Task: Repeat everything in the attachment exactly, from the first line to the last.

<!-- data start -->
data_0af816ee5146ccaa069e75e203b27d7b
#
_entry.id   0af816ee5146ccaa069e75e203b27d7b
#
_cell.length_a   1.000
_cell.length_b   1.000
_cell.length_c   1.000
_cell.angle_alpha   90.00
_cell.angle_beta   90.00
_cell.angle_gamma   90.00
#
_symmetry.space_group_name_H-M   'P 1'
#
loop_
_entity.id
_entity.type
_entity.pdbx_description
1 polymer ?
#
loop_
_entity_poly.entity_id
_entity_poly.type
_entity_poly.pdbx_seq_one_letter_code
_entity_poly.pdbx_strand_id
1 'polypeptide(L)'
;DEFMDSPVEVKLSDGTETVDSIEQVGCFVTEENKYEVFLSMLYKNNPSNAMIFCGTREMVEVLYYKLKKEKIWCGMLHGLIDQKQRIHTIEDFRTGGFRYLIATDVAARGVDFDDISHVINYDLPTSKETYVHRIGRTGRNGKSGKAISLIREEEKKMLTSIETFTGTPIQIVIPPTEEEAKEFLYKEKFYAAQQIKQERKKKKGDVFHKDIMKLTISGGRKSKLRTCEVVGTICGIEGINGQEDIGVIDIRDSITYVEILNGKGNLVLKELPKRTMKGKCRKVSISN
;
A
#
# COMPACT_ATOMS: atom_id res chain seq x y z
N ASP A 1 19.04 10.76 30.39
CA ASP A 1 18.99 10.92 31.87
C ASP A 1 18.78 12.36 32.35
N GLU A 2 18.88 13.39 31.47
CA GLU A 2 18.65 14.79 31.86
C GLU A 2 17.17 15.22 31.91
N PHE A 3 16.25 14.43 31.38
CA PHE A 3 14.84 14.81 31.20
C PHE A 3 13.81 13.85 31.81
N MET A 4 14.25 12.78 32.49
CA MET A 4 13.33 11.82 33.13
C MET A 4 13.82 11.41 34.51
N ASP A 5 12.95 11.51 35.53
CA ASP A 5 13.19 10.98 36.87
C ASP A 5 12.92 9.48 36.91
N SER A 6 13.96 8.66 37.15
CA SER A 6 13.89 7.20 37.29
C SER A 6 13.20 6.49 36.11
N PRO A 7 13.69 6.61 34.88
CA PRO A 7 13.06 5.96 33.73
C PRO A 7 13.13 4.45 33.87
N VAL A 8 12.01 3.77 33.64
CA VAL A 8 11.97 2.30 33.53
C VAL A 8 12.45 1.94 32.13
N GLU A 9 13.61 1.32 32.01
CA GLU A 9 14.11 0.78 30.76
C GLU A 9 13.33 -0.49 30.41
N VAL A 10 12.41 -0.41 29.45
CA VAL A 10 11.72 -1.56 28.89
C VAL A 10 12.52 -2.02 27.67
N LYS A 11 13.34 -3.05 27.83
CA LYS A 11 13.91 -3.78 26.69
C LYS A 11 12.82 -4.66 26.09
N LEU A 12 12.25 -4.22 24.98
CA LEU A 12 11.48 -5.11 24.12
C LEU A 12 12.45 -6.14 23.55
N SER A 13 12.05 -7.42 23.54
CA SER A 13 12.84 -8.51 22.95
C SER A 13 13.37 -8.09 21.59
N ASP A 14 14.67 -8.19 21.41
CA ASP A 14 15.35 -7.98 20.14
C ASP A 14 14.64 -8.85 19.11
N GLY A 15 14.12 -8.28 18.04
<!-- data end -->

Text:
data_0af816ee5146ccaa069e75e203b27d7b
#
_entry.id   0af816ee5146ccaa069e75e203b27d7b
#
_cell.length_a   1.000
_cell.length_b   1.000
_cell.length_c   1.000
_cell.angle_alpha   90.00
_cell.angle_beta   90.00
_cell.angle_gamma   90.00
#
_symmetry.space_group_name_H-M   'P 1'
#
loop_
_entity.id
_entity.type
_entity.pdbx_description
1 polymer ?
#
loop_
_entity_poly.entity_id
_entity_poly.type
_entity_poly.pdbx_seq_one_letter_code
_entity_poly.pdbx_strand_id
1 'polypeptide(L)'
;DEFMDSPVEVKLSDGTETVDSIEQVGCFVTEENKYEVFLSMLYKNNPSNAMIFCGTREMVEVLYYKLKKEKIWCGMLHGLIDQKQRIHTIEDFRTGGFRYLIATDVAARGVDFDDISHVINYDLPTSKETYVHRIGRTGRNGKSGKAISLIREEEKKMLTSIETFTGTPIQIVIPPTEEEAKEFLYKEKFYAAQQIKQERKKKKGDVFHKDIMKLTISGGRKSKLRTCEVVGTICGIEGINGQEDIGVIDIRDSITYVEILNGKGNLVLKELPKRTMKGKCRKVSISN
;
A
#
# COMPACT_ATOMS: atom_id res chain seq x y z
N ASP A 1 19.04 10.76 30.39
CA ASP A 1 18.99 10.92 31.87
C ASP A 1 18.78 12.36 32.35
N GLU A 2 18.88 13.39 31.47
CA GLU A 2 18.65 14.79 31.86
C GLU A 2 17.17 15.22 31.91
N PHE A 3 16.25 14.43 31.38
CA PHE A 3 14.84 14.81 31.20
C PHE A 3 13.81 13.85 31.81
N MET A 4 14.25 12.78 32.49
CA MET A 4 13.33 11.82 33.13
C MET A 4 13.82 11.41 34.51
N ASP A 5 12.95 11.51 35.53
CA ASP A 5 13.19 10.98 36.87
C ASP A 5 12.92 9.48 36.91
N SER A 6 13.96 8.66 37.15
CA SER A 6 13.89 7.20 37.29
C SER A 6 13.20 6.49 36.11
N PRO A 7 13.69 6.61 34.88
CA PRO A 7 13.06 5.96 33.73
C PRO A 7 13.13 4.45 33.87
N VAL A 8 12.01 3.77 33.64
CA VAL A 8 11.97 2.30 33.53
C VAL A 8 12.45 1.94 32.13
N GLU A 9 13.61 1.32 32.01
CA GLU A 9 14.11 0.78 30.76
C GLU A 9 13.33 -0.49 30.41
N VAL A 10 12.41 -0.41 29.45
CA VAL A 10 11.72 -1.56 28.89
C VAL A 10 12.52 -2.02 27.67
N LYS A 11 13.34 -3.05 27.83
CA LYS A 11 13.91 -3.78 26.69
C LYS A 11 12.82 -4.66 26.09
N LEU A 12 12.25 -4.22 24.98
CA LEU A 12 11.48 -5.11 24.12
C LEU A 12 12.45 -6.14 23.55
N SER A 13 12.05 -7.42 23.54
CA SER A 13 12.84 -8.51 22.95
C SER A 13 13.37 -8.09 21.59
N ASP A 14 14.67 -8.19 21.41
CA ASP A 14 15.35 -7.98 20.14
C ASP A 14 14.64 -8.85 19.11
N GLY A 15 14.12 -8.28 18.04